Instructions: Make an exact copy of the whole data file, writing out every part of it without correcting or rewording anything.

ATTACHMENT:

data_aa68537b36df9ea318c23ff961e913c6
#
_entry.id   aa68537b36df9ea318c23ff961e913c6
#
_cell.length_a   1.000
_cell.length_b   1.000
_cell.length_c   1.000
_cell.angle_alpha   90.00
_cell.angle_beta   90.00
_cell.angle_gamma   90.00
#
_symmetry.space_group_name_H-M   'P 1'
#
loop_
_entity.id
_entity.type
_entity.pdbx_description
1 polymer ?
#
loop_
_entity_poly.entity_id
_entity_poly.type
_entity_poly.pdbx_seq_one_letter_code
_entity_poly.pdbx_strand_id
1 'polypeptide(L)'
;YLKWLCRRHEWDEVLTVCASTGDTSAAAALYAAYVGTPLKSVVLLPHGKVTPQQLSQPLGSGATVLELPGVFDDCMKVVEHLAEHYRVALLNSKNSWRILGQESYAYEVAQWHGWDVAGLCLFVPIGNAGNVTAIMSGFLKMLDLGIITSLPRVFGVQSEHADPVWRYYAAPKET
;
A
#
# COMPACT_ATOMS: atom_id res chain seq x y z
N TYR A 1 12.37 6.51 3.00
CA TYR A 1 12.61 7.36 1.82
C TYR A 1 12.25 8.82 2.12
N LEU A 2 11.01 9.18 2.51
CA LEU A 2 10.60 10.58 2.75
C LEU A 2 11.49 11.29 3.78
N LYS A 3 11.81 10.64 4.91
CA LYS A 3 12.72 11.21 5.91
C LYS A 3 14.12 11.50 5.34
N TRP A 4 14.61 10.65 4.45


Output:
data_aa68537b36df9ea318c23ff961e913c6
#
_entry.id   aa68537b36df9ea318c23ff961e913c6
#
_cell.length_a   1.000
_cell.length_b   1.000
_cell.length_c   1.000
_cell.angle_alpha   90.00
_cell.angle_beta   90.00
_cell.angle_gamma   90.00
#
_symmetry.space_group_name_H-M   'P 1'
#
loop_
_entity.id
_entity.type
_entity.pdbx_description
1 polymer ?
#
loop_
_entity_poly.entity_id
_entity_poly.type
_entity_poly.pdbx_seq_one_letter_code
_entity_poly.pdbx_strand_id
1 'polypeptide(L)'
;YLKWLCRRHEWDEVLTVCASTGDTSAAAALYAAYVGTPLKSVVLLPHGKVTPQQLSQPLGSGATVLELPGVFDDCMKVVEHLAEHYRVALLNSKNSWRILGQESYAYEVAQWHGWDVAGLCLFVPIGNAGNVTAIMSGFLKMLDLGIITSLPRVFGVQSEHADPVWRYYAAPKET
;
A
#
# COMPACT_ATOMS: atom_id res chain seq x y z
N TYR A 1 12.37 6.51 3.00
CA TYR A 1 12.61 7.36 1.82
C TYR A 1 12.25 8.82 2.12
N LEU A 2 11.01 9.18 2.51
CA LEU A 2 10.60 10.58 2.75
C LEU A 2 11.49 11.29 3.78
N LYS A 3 11.81 10.64 4.91
CA LYS A 3 12.72 11.21 5.91
C LYS A 3 14.12 11.50 5.34
N TRP A 4 14.61 10.65 4.45